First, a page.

Part of the mystery of the painting—this is especially true of the New York version—which depicts the darkest night, is the vacuum-like, all-engulfing quality of that mystery-inducing canvas. The island is surrounded by blackness, where the dark water meets the slightly brighter night sky. The island itself is redolent of a tomb shrouded in darkness.
The island is clearly a cemetery of sorts, albeit a very special place for select dead. From the natural rock, niches have been carved to house the dead. In the middle of the painting tall cypress trees are clustered. Cypress trees are symbols of cemeteries and mourning. This dispels some of the mystery of this marvelous, 29 x 48-inch Oil on wood creation of the imagination.
This matter of fact description of the painting is what lies before the museum visitor. These are objective qualities of the Isle of the Dead that anyone can tap into. This is what we witness when we stand before the painting – any work of art. Yet objective human experience is often ameliorated, not by witnessing more, but by seeing through, the latter is the heroic act that grounds us in our being.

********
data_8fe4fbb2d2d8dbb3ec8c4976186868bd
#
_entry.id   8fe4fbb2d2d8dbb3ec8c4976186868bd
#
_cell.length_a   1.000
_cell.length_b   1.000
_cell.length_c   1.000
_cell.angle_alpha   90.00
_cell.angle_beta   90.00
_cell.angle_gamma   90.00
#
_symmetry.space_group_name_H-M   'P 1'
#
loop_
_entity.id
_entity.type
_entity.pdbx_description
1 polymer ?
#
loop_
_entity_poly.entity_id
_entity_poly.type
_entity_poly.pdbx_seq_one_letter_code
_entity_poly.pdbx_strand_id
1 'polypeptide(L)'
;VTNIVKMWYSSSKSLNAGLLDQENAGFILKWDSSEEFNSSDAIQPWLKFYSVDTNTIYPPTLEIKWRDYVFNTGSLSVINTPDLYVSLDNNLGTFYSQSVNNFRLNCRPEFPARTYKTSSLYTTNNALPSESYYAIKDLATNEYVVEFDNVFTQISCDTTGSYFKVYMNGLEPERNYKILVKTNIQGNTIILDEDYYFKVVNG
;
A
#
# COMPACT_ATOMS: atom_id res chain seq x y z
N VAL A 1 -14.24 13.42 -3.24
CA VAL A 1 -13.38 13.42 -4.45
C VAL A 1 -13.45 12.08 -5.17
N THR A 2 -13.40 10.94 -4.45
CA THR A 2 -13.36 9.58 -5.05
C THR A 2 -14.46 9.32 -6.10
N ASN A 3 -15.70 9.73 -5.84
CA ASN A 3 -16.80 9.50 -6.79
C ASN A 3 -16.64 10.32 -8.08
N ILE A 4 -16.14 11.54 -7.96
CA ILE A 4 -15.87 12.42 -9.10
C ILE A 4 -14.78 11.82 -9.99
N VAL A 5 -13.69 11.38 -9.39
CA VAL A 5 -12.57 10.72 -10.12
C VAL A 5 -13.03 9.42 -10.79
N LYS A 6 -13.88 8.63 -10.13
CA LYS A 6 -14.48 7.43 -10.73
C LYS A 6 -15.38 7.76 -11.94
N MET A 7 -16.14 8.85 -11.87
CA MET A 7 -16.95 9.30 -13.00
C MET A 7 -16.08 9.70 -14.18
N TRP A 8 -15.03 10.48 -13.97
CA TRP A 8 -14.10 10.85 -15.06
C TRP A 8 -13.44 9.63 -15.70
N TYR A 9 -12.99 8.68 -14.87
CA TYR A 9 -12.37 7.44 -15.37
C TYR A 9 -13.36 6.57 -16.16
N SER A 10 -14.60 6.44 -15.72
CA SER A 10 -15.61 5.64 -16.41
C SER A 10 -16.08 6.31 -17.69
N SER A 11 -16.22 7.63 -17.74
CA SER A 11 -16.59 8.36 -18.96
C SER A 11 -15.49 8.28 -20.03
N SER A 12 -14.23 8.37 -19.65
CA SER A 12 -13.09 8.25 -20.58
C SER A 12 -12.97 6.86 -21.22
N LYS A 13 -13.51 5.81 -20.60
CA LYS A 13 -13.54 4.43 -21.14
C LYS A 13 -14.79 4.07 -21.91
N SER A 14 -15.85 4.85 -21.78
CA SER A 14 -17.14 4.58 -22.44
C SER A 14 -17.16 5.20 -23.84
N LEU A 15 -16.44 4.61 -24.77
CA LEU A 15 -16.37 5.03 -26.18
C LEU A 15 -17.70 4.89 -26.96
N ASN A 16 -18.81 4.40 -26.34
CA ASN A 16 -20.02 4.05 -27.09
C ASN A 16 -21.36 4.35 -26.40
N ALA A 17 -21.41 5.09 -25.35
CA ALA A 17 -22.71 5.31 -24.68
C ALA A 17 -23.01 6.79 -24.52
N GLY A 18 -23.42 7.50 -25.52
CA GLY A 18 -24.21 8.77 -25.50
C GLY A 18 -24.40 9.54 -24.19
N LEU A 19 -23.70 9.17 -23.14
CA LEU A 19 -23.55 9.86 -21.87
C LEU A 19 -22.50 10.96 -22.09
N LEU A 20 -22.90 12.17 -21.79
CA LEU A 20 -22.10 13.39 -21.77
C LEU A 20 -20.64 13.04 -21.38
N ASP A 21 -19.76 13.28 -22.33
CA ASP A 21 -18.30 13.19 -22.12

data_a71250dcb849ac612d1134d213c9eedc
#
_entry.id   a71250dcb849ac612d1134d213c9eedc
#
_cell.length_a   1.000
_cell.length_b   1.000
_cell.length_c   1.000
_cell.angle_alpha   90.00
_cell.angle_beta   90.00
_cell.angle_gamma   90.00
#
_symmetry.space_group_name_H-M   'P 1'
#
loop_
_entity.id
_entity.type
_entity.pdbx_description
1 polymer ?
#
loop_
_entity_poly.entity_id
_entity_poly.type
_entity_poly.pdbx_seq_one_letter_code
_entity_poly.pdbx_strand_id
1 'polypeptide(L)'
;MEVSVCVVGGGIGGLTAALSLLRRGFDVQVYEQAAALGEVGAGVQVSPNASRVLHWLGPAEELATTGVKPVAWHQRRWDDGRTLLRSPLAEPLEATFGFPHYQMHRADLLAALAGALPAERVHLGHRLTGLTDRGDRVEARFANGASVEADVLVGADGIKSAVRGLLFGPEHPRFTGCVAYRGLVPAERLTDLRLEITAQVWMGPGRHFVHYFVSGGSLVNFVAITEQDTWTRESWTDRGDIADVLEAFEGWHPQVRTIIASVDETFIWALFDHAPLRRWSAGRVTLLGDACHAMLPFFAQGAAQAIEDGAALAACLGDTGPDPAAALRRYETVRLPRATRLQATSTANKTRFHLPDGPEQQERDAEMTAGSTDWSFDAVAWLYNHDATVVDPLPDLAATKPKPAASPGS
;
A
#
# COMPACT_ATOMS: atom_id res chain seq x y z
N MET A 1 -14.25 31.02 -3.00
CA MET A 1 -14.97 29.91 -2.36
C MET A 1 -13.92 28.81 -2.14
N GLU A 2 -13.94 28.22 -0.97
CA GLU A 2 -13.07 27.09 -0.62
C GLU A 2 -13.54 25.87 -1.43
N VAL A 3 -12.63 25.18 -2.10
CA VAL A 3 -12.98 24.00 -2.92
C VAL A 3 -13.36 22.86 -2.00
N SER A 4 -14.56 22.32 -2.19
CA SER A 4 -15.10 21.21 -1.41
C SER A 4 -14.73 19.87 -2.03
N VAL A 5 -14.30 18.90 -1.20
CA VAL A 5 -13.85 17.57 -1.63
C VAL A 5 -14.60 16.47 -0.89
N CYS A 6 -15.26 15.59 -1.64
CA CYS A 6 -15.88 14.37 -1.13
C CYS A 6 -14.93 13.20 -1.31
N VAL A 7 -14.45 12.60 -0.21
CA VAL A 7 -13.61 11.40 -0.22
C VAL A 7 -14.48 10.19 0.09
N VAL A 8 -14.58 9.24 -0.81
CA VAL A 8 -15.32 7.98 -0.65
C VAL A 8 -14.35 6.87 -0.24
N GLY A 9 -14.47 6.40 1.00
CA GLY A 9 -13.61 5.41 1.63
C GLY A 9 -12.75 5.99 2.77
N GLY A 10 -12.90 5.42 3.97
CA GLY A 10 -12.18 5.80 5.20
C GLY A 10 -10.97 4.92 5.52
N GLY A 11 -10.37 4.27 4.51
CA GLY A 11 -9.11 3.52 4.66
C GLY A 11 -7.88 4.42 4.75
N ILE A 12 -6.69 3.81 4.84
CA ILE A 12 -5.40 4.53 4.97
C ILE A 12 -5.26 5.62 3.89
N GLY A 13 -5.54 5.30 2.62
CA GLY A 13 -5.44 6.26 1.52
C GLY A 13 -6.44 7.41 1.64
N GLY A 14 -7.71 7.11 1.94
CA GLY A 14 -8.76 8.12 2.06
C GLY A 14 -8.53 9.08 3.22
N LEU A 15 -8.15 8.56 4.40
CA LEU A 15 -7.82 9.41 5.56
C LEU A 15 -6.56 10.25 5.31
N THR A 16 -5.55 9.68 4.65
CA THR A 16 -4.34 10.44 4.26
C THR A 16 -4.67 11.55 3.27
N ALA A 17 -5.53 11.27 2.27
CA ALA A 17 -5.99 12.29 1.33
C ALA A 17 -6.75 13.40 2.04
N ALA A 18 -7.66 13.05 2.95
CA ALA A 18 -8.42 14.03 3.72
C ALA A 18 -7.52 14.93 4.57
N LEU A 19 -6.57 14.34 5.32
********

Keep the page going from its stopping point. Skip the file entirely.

To attempt to decipher the purpose of the painting, its historical provenance and the variations of the different versions of the work only traps us in the grasp of pedantry and scholarship. The appropriate response to a painting such as this is existential engagement with oneself.
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The subject of the painting is death. This is another source of the mystery of Isle of the Dead. Looking at the painting, one reflects about the dual poles of death that the painting presents: the dead person and the loved one. This is evident by the solemn figure wearing white who stands next to the coffin.
Böcklin referred to the Isle of the Dead as a “dream picture: it must produce such a stillness that one would be awed by a knock on the door.”
In the stillness of contemplation, a knock on the door seems like a savage intrusion that returns us to the mundane and keeps us from seeing.
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Pedro Blas González is Professor of Philosophy at Barry University, Miami Shores, Florida. He earned his doctoral degree in Philosophy at DePaul University in 1995. Dr. González has published extensively on leading Spanish philosophers, such as Ortega y Gasset and Unamuno. His books have included Unamuno: A Lyrical Essay, Ortega’s ‘Revolt of the Masses’ and the Triumph of the New Man, Fragments: Essays in Subjectivity, Individuality and Autonomy and Human Existence as Radical Reality: Ortega’s Philosophy of Subjectivity. He also published a translation and introduction of José Ortega y Gasset’s last work to appear in English, “Medio siglo de Filosofia” (1951) in Philosophy Today Vol. 42 Issue 2 (Summer 1998).